In spite of the efforts made over several decades, not only by the United Nations but also by the many non-governmental organizations represented here, the situation in Palestine remains worrisome because of the impasse in the negotiations between the parties. The overwhelming majority by which the General Assembly two weeks ago, during its tenth emergency special session adopted a resolution outlining concrete measures to be taken gives hope that the international community is truly determined to find a just solution to the Palestinian crisis. The members of the Committee on the Exercise of the Inalienable Rights of the Palestinian People were disappointed to hear the representative of the Israeli Government describe that General Assembly session as a masquerade and to realize that he had obviously not understood why the building of settlements and other actions taken by his country are of such serious concern to the international community.
Since 1967 the international community has continued to object to the building of settlements and to all other actions of the occupying Power to alter the legal status, physical character and demographic composition of the occupied Palestinian territory, including Jerusalem. The establishment of settlements, the confiscation of land and the appropriation of natural resources are clearly incompatible with the principle of land for peace, because these actions are aimed at placing under permanent Israeli authority vast amounts of the resources of the Palestinian territory.
The Security Council has adopted numerous resolutions stating that such actions are in violation of international law and the Fourth Geneva Convention and declaring them null and void. The General Assembly and other United Nations organs, as well as several intergovernmental bodies the Organization of African Unity, the Organization of the Islamic Conference and the Non-Aligned Movement have taken the same position on the question as the Security Council.
We thus appeal urgently to the Israeli Government not to isolate itself but to pay heed to the voice of reason and the voice of the international community, as well as that of its own people and that of the Palestinian people.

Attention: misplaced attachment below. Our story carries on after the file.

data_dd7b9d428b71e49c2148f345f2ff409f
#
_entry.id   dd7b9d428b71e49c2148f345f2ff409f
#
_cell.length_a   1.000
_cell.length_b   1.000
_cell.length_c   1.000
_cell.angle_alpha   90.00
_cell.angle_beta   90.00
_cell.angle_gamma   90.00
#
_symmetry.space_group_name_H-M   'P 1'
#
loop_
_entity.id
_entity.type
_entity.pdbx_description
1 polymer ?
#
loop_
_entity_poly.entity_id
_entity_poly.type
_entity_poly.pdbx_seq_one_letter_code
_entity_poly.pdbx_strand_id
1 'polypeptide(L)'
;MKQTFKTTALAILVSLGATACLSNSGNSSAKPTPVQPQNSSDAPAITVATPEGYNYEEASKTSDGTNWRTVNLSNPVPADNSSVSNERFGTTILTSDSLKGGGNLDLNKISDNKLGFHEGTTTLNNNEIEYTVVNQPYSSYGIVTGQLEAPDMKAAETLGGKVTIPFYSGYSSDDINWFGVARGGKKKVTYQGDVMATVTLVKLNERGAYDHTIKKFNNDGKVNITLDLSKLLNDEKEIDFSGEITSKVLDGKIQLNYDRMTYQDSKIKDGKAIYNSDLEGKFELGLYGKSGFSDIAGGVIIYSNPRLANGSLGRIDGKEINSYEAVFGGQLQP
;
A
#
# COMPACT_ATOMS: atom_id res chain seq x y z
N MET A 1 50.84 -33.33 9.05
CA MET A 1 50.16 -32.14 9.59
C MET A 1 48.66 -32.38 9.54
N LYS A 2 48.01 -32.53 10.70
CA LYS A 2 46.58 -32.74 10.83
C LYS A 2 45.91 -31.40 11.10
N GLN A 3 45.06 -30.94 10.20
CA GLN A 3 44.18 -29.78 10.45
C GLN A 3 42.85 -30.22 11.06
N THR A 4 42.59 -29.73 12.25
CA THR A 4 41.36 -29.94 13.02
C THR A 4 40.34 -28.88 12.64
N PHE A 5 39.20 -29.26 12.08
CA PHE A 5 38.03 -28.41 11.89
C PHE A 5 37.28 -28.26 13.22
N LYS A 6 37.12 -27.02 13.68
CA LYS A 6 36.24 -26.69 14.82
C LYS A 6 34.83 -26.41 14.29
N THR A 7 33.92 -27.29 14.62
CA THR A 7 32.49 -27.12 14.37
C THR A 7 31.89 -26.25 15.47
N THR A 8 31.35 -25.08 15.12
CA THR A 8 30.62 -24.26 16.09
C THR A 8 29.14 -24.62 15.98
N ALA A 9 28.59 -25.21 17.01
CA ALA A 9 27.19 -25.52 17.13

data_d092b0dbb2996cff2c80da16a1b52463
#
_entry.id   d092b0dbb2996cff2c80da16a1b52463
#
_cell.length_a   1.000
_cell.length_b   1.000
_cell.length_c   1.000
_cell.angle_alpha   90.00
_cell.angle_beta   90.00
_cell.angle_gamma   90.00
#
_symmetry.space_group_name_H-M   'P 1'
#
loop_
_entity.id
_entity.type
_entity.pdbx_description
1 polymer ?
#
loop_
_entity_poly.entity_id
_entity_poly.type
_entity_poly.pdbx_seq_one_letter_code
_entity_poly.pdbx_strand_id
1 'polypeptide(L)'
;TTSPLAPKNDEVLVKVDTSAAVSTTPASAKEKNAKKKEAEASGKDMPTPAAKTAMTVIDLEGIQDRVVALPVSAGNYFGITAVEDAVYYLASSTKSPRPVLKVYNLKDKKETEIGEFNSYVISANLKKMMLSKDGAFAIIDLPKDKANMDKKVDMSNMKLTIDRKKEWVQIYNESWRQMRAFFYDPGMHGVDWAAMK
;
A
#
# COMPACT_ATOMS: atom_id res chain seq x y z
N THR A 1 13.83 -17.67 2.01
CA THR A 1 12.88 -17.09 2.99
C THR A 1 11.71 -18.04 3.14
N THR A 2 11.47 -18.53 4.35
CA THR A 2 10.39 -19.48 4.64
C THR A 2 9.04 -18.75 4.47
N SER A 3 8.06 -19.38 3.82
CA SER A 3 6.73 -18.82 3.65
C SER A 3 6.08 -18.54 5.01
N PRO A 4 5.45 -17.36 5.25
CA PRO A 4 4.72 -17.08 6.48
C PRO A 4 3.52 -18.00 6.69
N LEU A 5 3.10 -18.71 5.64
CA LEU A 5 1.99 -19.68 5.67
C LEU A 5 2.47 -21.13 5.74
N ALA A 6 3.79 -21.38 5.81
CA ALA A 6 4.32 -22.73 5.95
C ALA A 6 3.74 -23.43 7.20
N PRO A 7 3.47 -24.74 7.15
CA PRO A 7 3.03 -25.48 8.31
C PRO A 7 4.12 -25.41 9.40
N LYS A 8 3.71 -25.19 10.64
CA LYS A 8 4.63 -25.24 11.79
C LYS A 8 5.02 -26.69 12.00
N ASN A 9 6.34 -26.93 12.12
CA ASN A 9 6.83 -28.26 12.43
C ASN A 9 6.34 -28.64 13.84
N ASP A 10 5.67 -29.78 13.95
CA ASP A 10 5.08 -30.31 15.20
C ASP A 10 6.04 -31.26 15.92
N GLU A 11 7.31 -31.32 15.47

Recent events have clearly demonstrated that the peace process is increasingly fragile, deadlocked and even in jeopardy. For instance, the transition period provided for in the Declaration of Principles has lasted almost four years now and negotiations are stalled in almost every area. It is absolutely crucial that the situation not be allowed to stagnate further. In particular, the sponsors of the accords should be urged to undertake new initiatives and, above all, confidence-building measures to save and revitalize the peace process.
Today more than ever before, the Palestinian people needs the support and solidarity of the international community in this difficult transitional phase. That is why the Committee on the Exercise of the Inalienable Rights of the Palestinian People is firmly committed to stepping up its efforts to find a just and peaceful solution to the question. It will continue to seek to mobilize the international community at all levels, together with its faithful friends, the non-governmental organizations. The Committee also invites all present to contribute to the establishment of lasting peace and understanding among all the people of the region.
I now have the pleasure of calling upon the President of the General Assembly, His Excellency Mr. Hennadiy Udovenko.
Mr. Udovenko (Ukraine), President of the General Assembly: Today the international community, in accordance with the decision adopted by the General Assembly in its resolution 32/40 B of 2 December 1977, is observing the International Day of Solidarity with the Palestinian People. This occasion gives us an opportunity to express support for the Palestinian people as it strives to exercise its inalienable rights.
The decisions reached at the Madrid peace Conference and the Oslo Agreement were welcomed by the international community, as they advanced the achievement of the goal of establishing peace in the region, which might have seemed unattainable. The historic steps of the Israeli and Palestinian leaders in 1993, as we may recall, raised our hopes for a new era of peace, stability and prosperity for the peoples of the region. That new atmosphere provided the parties with good opportunities to overcome their differences through negotiations with respect to their mutual interests and concerns in order to establish a common foundation for peace.